“As far as the Board of Elections, we pay a premium price because the voting machines are there, on top of our other insurance, because that’s a what they call a marine policy,” said Love. He and Schroeder explained that they anticipate that those county offices left open by the any future move will be repopulated as the Commissioners intend to market them to prospective businesses. However, both acknowledge that the county’s government annex is an aging building in need of roof and wall repairs.

“OK, at least you guys recognize that flooding is an issue,” said Williams. “So far the county has not gone on record in support of Ottawa’s flood mitigation stuff,” he continued, noting that Love and Jerwers have both made public statements in support of the effort. “Is this something that you guys can do as a resolution then, supporting the flood mitigation for the Village of Ottawa?”

“I think we always have,” said V. Schroeder. “I can’t think of anytime we haven’t, except financially.”

“I don’t think think we’re asking for that now, but we did talk about disaster assistance,” responded Williams.

“At a mayor’s meeting we talked about the county having a line item in the budget for disaster fund for the county,” said Meyer. “That would get around. Columbus Grove, for example, does not want to support Ottawa flooding. But if it’s in there for Putnam County, they would support a line item for disaster relief in the county.” He added that the county’s mayors speculated such relief could be funded by a portion of casino money. The Ohio Department of Taxation distributes casino tax monies monthly to each county across the state. Putnam County received $212,856 two quarterly distributions of Ohio’s gross casino revenue tax for fiscal year 2014; July and October 2013.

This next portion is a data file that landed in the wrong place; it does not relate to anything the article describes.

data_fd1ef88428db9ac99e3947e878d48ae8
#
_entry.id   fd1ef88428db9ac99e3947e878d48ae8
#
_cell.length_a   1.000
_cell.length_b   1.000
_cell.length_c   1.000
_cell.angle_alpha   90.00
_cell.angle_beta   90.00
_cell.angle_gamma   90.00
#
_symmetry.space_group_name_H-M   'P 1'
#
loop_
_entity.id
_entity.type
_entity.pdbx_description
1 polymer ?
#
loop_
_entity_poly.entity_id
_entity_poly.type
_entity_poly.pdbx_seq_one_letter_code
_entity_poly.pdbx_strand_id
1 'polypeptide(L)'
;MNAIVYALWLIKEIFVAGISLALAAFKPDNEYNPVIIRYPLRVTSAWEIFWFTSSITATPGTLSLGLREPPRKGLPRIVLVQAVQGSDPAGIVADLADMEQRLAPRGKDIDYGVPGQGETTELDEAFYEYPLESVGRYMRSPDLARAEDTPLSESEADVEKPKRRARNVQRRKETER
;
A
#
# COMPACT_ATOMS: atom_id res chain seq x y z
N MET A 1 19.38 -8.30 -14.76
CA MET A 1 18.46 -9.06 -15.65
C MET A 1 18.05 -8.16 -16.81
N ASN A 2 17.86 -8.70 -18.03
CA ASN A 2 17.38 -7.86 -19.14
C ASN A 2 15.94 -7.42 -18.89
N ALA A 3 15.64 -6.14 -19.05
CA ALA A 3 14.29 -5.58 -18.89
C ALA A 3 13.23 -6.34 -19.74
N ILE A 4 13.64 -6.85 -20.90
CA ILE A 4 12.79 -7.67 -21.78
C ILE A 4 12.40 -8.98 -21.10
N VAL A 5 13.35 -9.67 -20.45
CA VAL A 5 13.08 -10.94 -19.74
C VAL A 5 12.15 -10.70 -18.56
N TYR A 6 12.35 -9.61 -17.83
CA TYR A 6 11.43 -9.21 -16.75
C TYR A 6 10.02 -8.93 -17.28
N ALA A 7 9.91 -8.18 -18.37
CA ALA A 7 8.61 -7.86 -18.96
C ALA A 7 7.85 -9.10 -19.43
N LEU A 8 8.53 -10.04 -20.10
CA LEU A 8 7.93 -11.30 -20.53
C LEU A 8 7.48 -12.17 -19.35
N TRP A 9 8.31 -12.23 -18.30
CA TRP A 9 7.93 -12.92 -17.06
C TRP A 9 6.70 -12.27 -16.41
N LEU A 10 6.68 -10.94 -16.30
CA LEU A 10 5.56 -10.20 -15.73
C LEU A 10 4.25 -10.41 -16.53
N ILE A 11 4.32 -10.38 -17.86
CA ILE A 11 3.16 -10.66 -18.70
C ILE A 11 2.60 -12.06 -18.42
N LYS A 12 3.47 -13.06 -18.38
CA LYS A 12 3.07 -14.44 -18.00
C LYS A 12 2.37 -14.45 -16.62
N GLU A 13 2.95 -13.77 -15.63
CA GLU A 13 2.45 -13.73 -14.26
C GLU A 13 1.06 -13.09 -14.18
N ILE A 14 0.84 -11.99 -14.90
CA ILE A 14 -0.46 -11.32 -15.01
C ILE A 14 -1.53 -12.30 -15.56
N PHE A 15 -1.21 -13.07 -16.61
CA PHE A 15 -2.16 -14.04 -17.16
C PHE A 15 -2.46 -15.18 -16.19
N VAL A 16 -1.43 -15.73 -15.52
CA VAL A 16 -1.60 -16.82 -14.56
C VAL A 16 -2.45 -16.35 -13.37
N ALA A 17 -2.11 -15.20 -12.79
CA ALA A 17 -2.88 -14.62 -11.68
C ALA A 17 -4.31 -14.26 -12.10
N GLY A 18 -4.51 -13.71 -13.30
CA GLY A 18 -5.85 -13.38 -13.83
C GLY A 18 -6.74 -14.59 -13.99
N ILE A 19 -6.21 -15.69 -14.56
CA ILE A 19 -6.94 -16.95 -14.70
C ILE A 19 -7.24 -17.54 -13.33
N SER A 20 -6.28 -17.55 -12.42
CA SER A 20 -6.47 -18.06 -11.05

Schroeder expressed concern over designating county monies for individual disaster relief. “The county’s responsibility is to take care of county stuff. Once we cross that line into other jurisdictions, where do you designate that money should go?”

Love said that what was being suggested is “something like a revolving loan fund” that would be available to all towns, villages and townships in the county with sufficient evidence of the need for disaster relief.

“Some of these communities like Cloverdale could come for start-up money,” countered Williams, referring to the widespread damage experienced by the small community during the Nov. 17 tornado. “We have to grow as a county. We can’t afford to have these communities die because it really doesn’t help any of us if they can’t keep their businesses open or if they can’t grow.”

Doug Schroeder added that he and his wife Karen have invested their own funds in downtown Ottawa since the 2007 flood. “It is tough. As a member of the community, as a member of the county, we need everybody to support each other. We can’t do it all alone.”

The meeting concluded with an agreement by the Commissioners to provide Ottawa with a formal resolution in support of the Blanchard River flood mitigation and the study underway by the U.S. Army Corps of Engineers to look into the possibility of a revolving loan fund or some sort of monies to support disaster relief within Putnam County, and to provide feedback as the Village of Ottawa revises its community development plan, an effort which was last made in 1971.